Rotten skate and shopping fury Skip to content

Rotten skate and shopping fury

By Iceland Review

Today is the last day before Christmas, known as Thorláksmessa (“The Mass of St. Thorlákur”). The day is celebrated with eating rotten skate and buying the last Christmas presents.

Thorláksmessa is celebrated in the memory of Thorlákur “the Holy” Thórhallsson, who was Bishop in Skálholt in Iceland on the 12th century. He died on December 23, 1193, which became a holiday in 1199. In 1985 Pope John Paul II appointed Thorlákur the Holy as the patron saint of Iceland.

The Catholic Church in Iceland is the country’s third largest religious community and nine Catholic churches offer services in various parts of Iceland.

The tradition of eating rotten skate originates in the Westfjords, but is now common in all parts of the country. The fish delicacy is usually served boiled with potatoes, turnips and melted sheep fat.

People who want to avoid bringing the stench of rotten skate to their homes – it smells strongly of ammonia – order the fish at restaurants instead. Serving skate on December 23 is becoming increasingly popular at restaurants in Iceland.

“We have served skate for 12 years,” Ottó Magnússon, chef at restaurant Humarhúsid and one of its three owners, tells “We serve it in the traditional way with brennivín [Icelandic aquavit].”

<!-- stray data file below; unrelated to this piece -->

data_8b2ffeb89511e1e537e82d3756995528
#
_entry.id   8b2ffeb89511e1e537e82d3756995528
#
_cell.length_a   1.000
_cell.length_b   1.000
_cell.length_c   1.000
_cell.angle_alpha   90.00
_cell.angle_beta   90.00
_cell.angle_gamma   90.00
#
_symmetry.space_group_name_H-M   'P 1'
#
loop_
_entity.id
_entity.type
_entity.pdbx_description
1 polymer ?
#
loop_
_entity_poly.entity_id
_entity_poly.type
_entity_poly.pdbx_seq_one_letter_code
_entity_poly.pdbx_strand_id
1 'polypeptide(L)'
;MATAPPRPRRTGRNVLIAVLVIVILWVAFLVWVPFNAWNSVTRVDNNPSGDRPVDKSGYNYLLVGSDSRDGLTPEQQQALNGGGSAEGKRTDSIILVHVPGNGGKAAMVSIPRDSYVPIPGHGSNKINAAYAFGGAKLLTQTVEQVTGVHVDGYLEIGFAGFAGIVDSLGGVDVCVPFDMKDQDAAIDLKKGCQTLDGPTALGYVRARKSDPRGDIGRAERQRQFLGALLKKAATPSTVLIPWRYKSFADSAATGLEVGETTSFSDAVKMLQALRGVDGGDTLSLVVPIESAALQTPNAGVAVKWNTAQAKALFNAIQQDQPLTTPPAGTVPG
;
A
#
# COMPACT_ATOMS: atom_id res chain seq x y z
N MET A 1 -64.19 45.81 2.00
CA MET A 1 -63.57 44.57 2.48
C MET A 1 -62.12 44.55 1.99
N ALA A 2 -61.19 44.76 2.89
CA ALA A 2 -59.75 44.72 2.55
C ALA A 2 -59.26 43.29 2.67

“It is very popular among colleagues or groups of friends to come to the restaurant and have skate for lunch. Those who don’t like it usually have salted fish,” Magnússon says. “We choose to serve skate only at lunch so the ammonia stench won’t ruin the appetite of our evening guests, who might like to enjoy a fancier type of dinner,” he adds.

Icelanders are known to spend a lot of money on December 23, which is traditionally the last day of shopping before Christmas. To make sure everybody finishes their shopping in time for Christmas, stores stay open until 11 pm.

People who have finished their shopping often go downtown on the evening of Thorláksmessa to meet up with friends, admire Christmas decorations or go to cafés to have a cup of hot chocolate and exchange Christmas greetings.

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